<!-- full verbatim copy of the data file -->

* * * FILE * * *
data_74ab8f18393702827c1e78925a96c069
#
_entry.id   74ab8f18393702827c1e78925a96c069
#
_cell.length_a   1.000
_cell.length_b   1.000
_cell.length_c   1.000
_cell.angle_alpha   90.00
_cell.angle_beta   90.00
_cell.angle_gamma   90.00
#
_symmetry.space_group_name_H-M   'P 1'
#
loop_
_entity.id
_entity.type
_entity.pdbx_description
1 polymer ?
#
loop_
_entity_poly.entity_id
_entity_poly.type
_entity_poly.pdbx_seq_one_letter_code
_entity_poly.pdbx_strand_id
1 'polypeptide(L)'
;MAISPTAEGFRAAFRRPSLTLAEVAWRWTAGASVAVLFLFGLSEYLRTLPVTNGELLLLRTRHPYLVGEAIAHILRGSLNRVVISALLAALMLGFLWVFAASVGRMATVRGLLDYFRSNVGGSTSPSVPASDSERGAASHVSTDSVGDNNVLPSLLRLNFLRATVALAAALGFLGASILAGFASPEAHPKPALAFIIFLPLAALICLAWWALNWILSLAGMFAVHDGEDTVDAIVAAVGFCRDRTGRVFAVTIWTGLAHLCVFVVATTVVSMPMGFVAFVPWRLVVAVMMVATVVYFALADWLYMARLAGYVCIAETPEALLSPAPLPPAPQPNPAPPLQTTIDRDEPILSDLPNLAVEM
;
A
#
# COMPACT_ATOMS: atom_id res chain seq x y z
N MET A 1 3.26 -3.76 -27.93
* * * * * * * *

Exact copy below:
data_74ab8f18393702827c1e78925a96c069
#
_entry.id   74ab8f18393702827c1e78925a96c069
#
_cell.length_a   1.000
_cell.length_b   1.000
_cell.length_c   1.000
_cell.angle_alpha   90.00
_cell.angle_beta   90.00
_cell.angle_gamma   90.00
#
_symmetry.space_group_name_H-M   'P 1'
#
loop_
_entity.id
_entity.type
_entity.pdbx_description
1 polymer ?
#
loop_
_entity_poly.entity_id
_entity_poly.type
_entity_poly.pdbx_seq_one_letter_code
_entity_poly.pdbx_strand_id
1 'polypeptide(L)'
;MAISPTAEGFRAAFRRPSLTLAEVAWRWTAGASVAVLFLFGLSEYLRTLPVTNGELLLLRTRHPYLVGEAIAHILRGSLNRVVISALLAALMLGFLWVFAASVGRMATVRGLLDYFRSNVGGSTSPSVPASDSERGAASHVSTDSVGDNNVLPSLLRLNFLRATVALAAALGFLGASILAGFASPEAHPKPALAFIIFLPLAALICLAWWALNWILSLAGMFAVHDGEDTVDAIVAAVGFCRDRTGRVFAVTIWTGLAHLCVFVVATTVVSMPMGFVAFVPWRLVVAVMMVATVVYFALADWLYMARLAGYVCIAETPEALLSPAPLPPAPQPNPAPPLQTTIDRDEPILSDLPNLAVEM
;
A
#
# COMPACT_ATOMS: atom_id res chain seq x y z
N MET A 1 3.26 -3.76 -27.93